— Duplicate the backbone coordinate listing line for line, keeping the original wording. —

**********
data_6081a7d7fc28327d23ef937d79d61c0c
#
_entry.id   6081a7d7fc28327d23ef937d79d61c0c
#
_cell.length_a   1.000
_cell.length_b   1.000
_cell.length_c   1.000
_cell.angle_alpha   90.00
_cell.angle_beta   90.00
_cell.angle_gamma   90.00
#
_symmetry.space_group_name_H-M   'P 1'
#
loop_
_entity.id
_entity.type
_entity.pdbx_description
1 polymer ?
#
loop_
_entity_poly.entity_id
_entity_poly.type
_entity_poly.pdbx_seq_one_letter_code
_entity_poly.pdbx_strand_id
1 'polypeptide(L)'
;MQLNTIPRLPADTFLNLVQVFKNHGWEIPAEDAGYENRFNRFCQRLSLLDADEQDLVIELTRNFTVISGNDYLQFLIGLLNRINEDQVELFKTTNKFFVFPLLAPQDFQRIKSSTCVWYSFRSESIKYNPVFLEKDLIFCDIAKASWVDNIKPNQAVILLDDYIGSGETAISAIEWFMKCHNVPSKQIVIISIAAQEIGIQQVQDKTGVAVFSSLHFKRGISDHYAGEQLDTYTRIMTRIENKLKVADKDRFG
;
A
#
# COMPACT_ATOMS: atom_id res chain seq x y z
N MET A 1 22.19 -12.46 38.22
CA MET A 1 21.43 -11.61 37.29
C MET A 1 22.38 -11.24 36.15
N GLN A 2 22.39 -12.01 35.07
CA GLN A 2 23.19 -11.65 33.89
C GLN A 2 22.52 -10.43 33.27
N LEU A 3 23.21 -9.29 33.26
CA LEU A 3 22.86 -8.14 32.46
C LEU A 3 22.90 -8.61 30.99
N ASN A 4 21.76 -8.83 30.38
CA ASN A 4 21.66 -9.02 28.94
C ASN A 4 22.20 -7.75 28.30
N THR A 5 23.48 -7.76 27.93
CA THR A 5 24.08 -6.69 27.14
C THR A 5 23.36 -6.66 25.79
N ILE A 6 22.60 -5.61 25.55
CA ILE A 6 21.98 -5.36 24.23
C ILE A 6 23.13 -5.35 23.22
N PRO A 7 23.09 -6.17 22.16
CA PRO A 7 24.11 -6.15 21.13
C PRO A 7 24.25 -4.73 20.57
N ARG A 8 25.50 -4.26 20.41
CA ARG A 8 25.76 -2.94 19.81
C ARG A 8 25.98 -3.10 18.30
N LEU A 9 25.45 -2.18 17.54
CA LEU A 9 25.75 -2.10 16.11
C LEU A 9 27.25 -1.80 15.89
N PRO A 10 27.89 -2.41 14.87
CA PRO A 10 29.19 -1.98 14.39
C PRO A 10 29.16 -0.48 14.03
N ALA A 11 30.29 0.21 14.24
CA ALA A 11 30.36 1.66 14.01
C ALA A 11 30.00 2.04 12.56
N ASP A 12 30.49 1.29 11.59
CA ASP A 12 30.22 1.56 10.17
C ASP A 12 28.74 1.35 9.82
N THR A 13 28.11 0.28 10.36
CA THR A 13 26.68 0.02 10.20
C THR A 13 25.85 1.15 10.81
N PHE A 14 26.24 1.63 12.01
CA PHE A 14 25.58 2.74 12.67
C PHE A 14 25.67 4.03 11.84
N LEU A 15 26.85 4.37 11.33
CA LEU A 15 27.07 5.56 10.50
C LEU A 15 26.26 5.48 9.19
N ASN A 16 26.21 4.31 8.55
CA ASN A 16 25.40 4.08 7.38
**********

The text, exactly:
data_6081a7d7fc28327d23ef937d79d61c0c
#
_entry.id   6081a7d7fc28327d23ef937d79d61c0c
#
_cell.length_a   1.000
_cell.length_b   1.000
_cell.length_c   1.000
_cell.angle_alpha   90.00
_cell.angle_beta   90.00
_cell.angle_gamma   90.00
#
_symmetry.space_group_name_H-M   'P 1'
#
loop_
_entity.id
_entity.type
_entity.pdbx_description
1 polymer ?
#
loop_
_entity_poly.entity_id
_entity_poly.type
_entity_poly.pdbx_seq_one_letter_code
_entity_poly.pdbx_strand_id
1 'polypeptide(L)'
;MQLNTIPRLPADTFLNLVQVFKNHGWEIPAEDAGYENRFNRFCQRLSLLDADEQDLVIELTRNFTVISGNDYLQFLIGLLNRINEDQVELFKTTNKFFVFPLLAPQDFQRIKSSTCVWYSFRSESIKYNPVFLEKDLIFCDIAKASWVDNIKPNQAVILLDDYIGSGETAISAIEWFMKCHNVPSKQIVIISIAAQEIGIQQVQDKTGVAVFSSLHFKRGISDHYAGEQLDTYTRIMTRIENKLKVADKDRFG
;
A
#
# COMPACT_ATOMS: atom_id res chain seq x y z
N MET A 1 22.19 -12.46 38.22
CA MET A 1 21.43 -11.61 37.29
C MET A 1 22.38 -11.24 36.15
N GLN A 2 22.39 -12.01 35.07
CA GLN A 2 23.19 -11.65 33.89
C GLN A 2 22.52 -10.43 33.27
N LEU A 3 23.21 -9.29 33.26
CA LEU A 3 22.86 -8.14 32.46
C LEU A 3 22.90 -8.61 30.99
N ASN A 4 21.76 -8.83 30.38
CA ASN A 4 21.66 -9.02 28.94
C ASN A 4 22.20 -7.75 28.30
N THR A 5 23.48 -7.76 27.93
CA THR A 5 24.08 -6.69 27.14
C THR A 5 23.36 -6.66 25.79
N ILE A 6 22.60 -5.61 25.55
CA ILE A 6 21.98 -5.36 24.23
C ILE A 6 23.13 -5.35 23.22
N PRO A 7 23.09 -6.17 22.16
CA PRO A 7 24.11 -6.15 21.13
C PRO A 7 24.25 -4.73 20.57
N ARG A 8 25.50 -4.26 20.41
CA ARG A 8 25.76 -2.94 19.81
C ARG A 8 25.98 -3.10 18.30
N LEU A 9 25.45 -2.18 17.54
CA LEU A 9 25.75 -2.10 16.11
C LEU A 9 27.25 -1.80 15.89
N PRO A 10 27.89 -2.41 14.87
CA PRO A 10 29.19 -1.98 14.39
C PRO A 10 29.16 -0.48 14.03
N ALA A 11 30.29 0.21 14.24
CA ALA A 11 30.36 1.66 14.01
C ALA A 11 30.00 2.04 12.56
N ASP A 12 30.49 1.29 11.59
CA ASP A 12 30.22 1.56 10.17
C ASP A 12 28.74 1.35 9.82
N THR A 13 28.11 0.28 10.36
CA THR A 13 26.68 0.02 10.20
C THR A 13 25.85 1.15 10.81
N PHE A 14 26.24 1.63 12.01
CA PHE A 14 25.58 2.74 12.67
C PHE A 14 25.67 4.03 11.84
N LEU A 15 26.85 4.37 11.33
CA LEU A 15 27.07 5.56 10.50
C LEU A 15 26.26 5.48 9.19
N ASN A 16 26.21 4.31 8.55
CA ASN A 16 25.40 4.08 7.38